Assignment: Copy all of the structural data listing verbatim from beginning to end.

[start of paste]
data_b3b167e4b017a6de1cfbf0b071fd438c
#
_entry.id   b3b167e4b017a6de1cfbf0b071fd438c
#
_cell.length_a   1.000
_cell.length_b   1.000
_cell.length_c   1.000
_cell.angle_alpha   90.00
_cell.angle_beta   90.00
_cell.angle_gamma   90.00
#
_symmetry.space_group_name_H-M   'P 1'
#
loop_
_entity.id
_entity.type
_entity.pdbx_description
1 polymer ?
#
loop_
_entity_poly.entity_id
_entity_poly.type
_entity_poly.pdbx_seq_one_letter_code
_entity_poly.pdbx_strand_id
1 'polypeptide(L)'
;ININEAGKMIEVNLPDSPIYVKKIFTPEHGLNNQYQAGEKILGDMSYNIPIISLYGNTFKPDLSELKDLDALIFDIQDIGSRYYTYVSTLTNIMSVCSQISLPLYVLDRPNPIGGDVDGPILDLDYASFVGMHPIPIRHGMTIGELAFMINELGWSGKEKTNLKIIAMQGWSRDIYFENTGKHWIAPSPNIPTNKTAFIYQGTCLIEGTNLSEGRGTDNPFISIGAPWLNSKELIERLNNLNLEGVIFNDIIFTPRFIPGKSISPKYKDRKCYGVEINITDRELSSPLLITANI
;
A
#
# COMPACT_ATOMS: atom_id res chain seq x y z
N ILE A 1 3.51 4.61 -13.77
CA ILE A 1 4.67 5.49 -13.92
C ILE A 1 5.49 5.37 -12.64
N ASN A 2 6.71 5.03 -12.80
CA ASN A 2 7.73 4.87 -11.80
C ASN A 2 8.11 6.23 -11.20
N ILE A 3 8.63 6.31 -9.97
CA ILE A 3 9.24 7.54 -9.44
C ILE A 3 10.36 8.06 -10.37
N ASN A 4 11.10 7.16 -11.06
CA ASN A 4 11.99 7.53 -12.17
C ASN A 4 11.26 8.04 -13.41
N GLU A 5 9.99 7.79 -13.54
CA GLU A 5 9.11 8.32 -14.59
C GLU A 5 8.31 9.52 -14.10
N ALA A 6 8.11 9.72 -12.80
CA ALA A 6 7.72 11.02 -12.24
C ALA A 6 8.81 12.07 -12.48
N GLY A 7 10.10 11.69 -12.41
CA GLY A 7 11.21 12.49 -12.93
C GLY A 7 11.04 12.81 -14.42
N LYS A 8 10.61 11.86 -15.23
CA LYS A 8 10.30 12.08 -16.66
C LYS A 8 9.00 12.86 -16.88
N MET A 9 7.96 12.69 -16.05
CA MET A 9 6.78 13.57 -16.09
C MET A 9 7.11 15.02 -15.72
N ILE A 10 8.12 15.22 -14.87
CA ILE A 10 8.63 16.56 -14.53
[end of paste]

data_b3b167e4b017a6de1cfbf0b071fd438c
#
_entry.id   b3b167e4b017a6de1cfbf0b071fd438c
#
_cell.length_a   1.000
_cell.length_b   1.000
_cell.length_c   1.000
_cell.angle_alpha   90.00
_cell.angle_beta   90.00
_cell.angle_gamma   90.00
#
_symmetry.space_group_name_H-M   'P 1'
#
loop_
_entity.id
_entity.type
_entity.pdbx_description
1 polymer ?
#
loop_
_entity_poly.entity_id
_entity_poly.type
_entity_poly.pdbx_seq_one_letter_code
_entity_poly.pdbx_strand_id
1 'polypeptide(L)'
;ININEAGKMIEVNLPDSPIYVKKIFTPEHGLNNQYQAGEKILGDMSYNIPIISLYGNTFKPDLSELKDLDALIFDIQDIGSRYYTYVSTLTNIMSVCSQISLPLYVLDRPNPIGGDVDGPILDLDYASFVGMHPIPIRHGMTIGELAFMINELGWSGKEKTNLKIIAMQGWSRDIYFENTGKHWIAPSPNIPTNKTAFIYQGTCLIEGTNLSEGRGTDNPFISIGAPWLNSKELIERLNNLNLEGVIFNDIIFTPRFIPGKSISPKYKDRKCYGVEINITDRELSSPLLITANI
;
A
#
# COMPACT_ATOMS: atom_id res chain seq x y z
N ILE A 1 3.51 4.61 -13.77
CA ILE A 1 4.67 5.49 -13.92
C ILE A 1 5.49 5.37 -12.64
N ASN A 2 6.71 5.03 -12.80
CA ASN A 2 7.73 4.87 -11.80
C ASN A 2 8.11 6.23 -11.20
N ILE A 3 8.63 6.31 -9.97
CA ILE A 3 9.24 7.54 -9.44
C ILE A 3 10.36 8.06 -10.37
N ASN A 4 11.10 7.16 -11.06
CA ASN A 4 11.99 7.53 -12.17
C ASN A 4 11.26 8.04 -13.41
N GLU A 5 9.99 7.79 -13.54
CA GLU A 5 9.11 8.32 -14.59
C GLU A 5 8.31 9.52 -14.10
N ALA A 6 8.11 9.72 -12.80
CA ALA A 6 7.72 11.02 -12.24
C ALA A 6 8.81 12.07 -12.48
N GLY A 7 10.10 11.69 -12.41
CA GLY A 7 11.21 12.49 -12.93
C GLY A 7 11.04 12.81 -14.42
N LYS A 8 10.61 11.86 -15.23
CA LYS A 8 10.30 12.08 -16.66
C LYS A 8 9.00 12.86 -16.88
N MET A 9 7.96 12.69 -16.05
CA MET A 9 6.78 13.57 -16.09
C MET A 9 7.11 15.02 -15.72
N ILE A 10 8.12 15.22 -14.87
CA ILE A 10 8.63 16.56 -14.53